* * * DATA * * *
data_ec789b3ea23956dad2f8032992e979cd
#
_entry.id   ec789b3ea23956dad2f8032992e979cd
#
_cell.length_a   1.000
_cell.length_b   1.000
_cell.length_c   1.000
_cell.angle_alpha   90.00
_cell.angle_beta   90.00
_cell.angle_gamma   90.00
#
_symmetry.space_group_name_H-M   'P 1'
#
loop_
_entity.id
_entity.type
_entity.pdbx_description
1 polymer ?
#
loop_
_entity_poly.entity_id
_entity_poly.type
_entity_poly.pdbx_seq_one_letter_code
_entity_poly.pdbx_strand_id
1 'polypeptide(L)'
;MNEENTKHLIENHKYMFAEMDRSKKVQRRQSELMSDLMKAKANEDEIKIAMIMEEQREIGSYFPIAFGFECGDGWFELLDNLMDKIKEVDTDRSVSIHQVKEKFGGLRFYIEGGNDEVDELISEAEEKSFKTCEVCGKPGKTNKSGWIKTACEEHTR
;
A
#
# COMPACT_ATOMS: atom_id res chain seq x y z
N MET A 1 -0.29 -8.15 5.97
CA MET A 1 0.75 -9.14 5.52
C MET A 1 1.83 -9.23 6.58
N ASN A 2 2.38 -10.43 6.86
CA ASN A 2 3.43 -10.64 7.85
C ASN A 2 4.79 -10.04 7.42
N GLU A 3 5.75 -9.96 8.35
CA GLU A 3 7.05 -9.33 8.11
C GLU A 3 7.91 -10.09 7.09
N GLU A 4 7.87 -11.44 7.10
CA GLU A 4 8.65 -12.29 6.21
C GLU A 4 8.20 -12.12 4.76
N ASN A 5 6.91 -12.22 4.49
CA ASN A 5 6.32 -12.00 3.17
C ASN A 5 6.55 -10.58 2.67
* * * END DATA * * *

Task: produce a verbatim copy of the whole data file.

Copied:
data_ec789b3ea23956dad2f8032992e979cd
#
_entry.id   ec789b3ea23956dad2f8032992e979cd
#
_cell.length_a   1.000
_cell.length_b   1.000
_cell.length_c   1.000
_cell.angle_alpha   90.00
_cell.angle_beta   90.00
_cell.angle_gamma   90.00
#
_symmetry.space_group_name_H-M   'P 1'
#
loop_
_entity.id
_entity.type
_entity.pdbx_description
1 polymer ?
#
loop_
_entity_poly.entity_id
_entity_poly.type
_entity_poly.pdbx_seq_one_letter_code
_entity_poly.pdbx_strand_id
1 'polypeptide(L)'
;MNEENTKHLIENHKYMFAEMDRSKKVQRRQSELMSDLMKAKANEDEIKIAMIMEEQREIGSYFPIAFGFECGDGWFELLDNLMDKIKEVDTDRSVSIHQVKEKFGGLRFYIEGGNDEVDELISEAEEKSFKTCEVCGKPGKTNKSGWIKTACEEHTR
;
A
#
# COMPACT_ATOMS: atom_id res chain seq x y z
N MET A 1 -0.29 -8.15 5.97
CA MET A 1 0.75 -9.14 5.52
C MET A 1 1.83 -9.23 6.58
N ASN A 2 2.38 -10.43 6.86
CA ASN A 2 3.43 -10.64 7.85
C ASN A 2 4.79 -10.04 7.42
N GLU A 3 5.75 -9.96 8.35
CA GLU A 3 7.05 -9.33 8.11
C GLU A 3 7.91 -10.09 7.09
N GLU A 4 7.87 -11.44 7.10
CA GLU A 4 8.65 -12.29 6.21
C GLU A 4 8.20 -12.12 4.76
N ASN A 5 6.91 -12.22 4.49
CA ASN A 5 6.32 -12.00 3.17
C ASN A 5 6.55 -10.58 2.67